Mild traumatic brain injury (MTBI) also known as concussion is a major public health problem with close to 1.5 million cases a year that can result in long-term complications including Post-Concussive Syndrome and Chronic Traumatic Encephalopathy. Concerns such as these have brought MTBI to public attention. There is evidence from our group and others that even a single concussive episode can cause long-term changes in the brain that can be visualized by Magnetic Resonance Imaging (MRI). Brain iron is highly regulated and has been shown to be abnormal after traumatic brain injury in both animal and human studies. Though iron is essential for a number of normal cellular processes, it is also implicated in a number of neurodegenerative disorders as causing toxicity to the brain via the production of oxygen free radicals. Abnormal iron in the brain associated with traumatic brain injury may be a link between trauma and a host of neurodegenerative conditions which have been associated with trauma, including Chronic Traumatic Encephalopathy and Alzheimer's Disease. We propose to use MRI, including a novel technique called Magnetic Field Correlation, to quantify regional brain iron in vivo after a single concussive episode and to follow changes in brain iron over time. This application has a translational focus and we will study the relationship between brain iron and long-term changes in brain structure as well as the predictive value of brain iron in determining functional changes in the brain and clinical outcome. Identifying and understanding secondary injury such as toxicity from abnormal brain iron is a critical next step in the study of MTBI. Secondary injury cascades can potentially be slowed or stopped and, as such, are excellent potential targets for future development of therapy. The primary long-term objective of this application is to examine the role of brain iron in MTBI using MRI. If successful this work would open up avenues for potential treatment.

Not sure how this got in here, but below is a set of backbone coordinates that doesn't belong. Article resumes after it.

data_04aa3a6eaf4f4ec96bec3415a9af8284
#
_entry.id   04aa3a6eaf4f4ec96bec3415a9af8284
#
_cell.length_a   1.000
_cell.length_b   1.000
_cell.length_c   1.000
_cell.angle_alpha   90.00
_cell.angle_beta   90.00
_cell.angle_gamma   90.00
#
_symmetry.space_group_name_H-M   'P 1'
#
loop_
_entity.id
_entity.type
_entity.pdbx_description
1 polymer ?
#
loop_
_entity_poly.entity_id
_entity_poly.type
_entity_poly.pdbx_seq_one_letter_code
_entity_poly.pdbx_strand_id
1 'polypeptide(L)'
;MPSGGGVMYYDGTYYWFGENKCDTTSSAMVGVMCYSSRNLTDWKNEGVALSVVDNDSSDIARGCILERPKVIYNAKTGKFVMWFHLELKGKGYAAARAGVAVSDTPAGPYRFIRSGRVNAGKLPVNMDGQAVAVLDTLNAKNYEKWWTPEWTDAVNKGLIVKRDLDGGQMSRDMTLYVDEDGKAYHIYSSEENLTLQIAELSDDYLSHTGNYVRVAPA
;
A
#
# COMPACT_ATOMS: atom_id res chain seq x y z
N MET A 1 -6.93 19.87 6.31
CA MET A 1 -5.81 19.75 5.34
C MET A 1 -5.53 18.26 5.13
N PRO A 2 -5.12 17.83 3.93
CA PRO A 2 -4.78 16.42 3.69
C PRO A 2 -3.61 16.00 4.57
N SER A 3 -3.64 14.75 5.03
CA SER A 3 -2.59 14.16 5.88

Public Health Relevance

Mild traumatic brain injury is a major public health problem with close to 1.5 million cases a year and is associated with long-term disability relating to Post Concussive Syndrome and Chronic Traumatic Encephalopathy, a neurodegenerative disorder. The goal of this proposal is to use MRI to study brain iron after mild head injury and to study the relationship between brain iron and long-term changes in brain structure and function.

National Institute of Health (NIH)
Research Project (R01)
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Medical Imaging Study Section (MEDI)
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Bellgowan, Patrick S F
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New York University
Schools of Medicine
New York
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